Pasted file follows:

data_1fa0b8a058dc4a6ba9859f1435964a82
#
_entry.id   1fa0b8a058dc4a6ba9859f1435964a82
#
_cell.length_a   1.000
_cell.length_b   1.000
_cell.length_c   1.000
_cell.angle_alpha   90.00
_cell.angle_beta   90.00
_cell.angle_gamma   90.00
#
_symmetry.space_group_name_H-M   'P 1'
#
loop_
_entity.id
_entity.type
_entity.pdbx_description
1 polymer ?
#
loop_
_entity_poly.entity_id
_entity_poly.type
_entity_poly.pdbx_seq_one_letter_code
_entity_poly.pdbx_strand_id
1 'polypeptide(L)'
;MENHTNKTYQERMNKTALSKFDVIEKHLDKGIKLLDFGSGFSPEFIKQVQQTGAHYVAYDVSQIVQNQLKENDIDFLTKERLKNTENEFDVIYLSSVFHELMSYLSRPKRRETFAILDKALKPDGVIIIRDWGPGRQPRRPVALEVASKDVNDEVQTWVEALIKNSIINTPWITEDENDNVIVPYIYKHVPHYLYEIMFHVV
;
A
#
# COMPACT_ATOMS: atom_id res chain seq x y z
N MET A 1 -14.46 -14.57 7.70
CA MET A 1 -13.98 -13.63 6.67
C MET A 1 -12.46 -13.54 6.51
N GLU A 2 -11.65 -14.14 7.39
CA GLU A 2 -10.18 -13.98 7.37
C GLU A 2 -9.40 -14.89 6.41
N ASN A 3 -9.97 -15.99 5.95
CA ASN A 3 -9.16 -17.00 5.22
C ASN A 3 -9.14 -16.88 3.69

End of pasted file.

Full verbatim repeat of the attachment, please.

data_1fa0b8a058dc4a6ba9859f1435964a82
#
_entry.id   1fa0b8a058dc4a6ba9859f1435964a82
#
_cell.length_a   1.000
_cell.length_b   1.000
_cell.length_c   1.000
_cell.angle_alpha   90.00
_cell.angle_beta   90.00
_cell.angle_gamma   90.00
#
_symmetry.space_group_name_H-M   'P 1'
#
loop_
_entity.id
_entity.type
_entity.pdbx_description
1 polymer ?
#
loop_
_entity_poly.entity_id
_entity_poly.type
_entity_poly.pdbx_seq_one_letter_code
_entity_poly.pdbx_strand_id
1 'polypeptide(L)'
;MENHTNKTYQERMNKTALSKFDVIEKHLDKGIKLLDFGSGFSPEFIKQVQQTGAHYVAYDVSQIVQNQLKENDIDFLTKERLKNTENEFDVIYLSSVFHELMSYLSRPKRRETFAILDKALKPDGVIIIRDWGPGRQPRRPVALEVASKDVNDEVQTWVEALIKNSIINTPWITEDENDNVIVPYIYKHVPHYLYEIMFHVV
;
A
#
# COMPACT_ATOMS: atom_id res chain seq x y z
N MET A 1 -14.46 -14.57 7.70
CA MET A 1 -13.98 -13.63 6.67
C MET A 1 -12.46 -13.54 6.51
N GLU A 2 -11.65 -14.14 7.39
CA GLU A 2 -10.18 -13.98 7.37
C GLU A 2 -9.40 -14.89 6.41
N ASN A 3 -9.97 -15.99 5.95
CA ASN A 3 -9.16 -17.00 5.22
C ASN A 3 -9.14 -16.88 3.69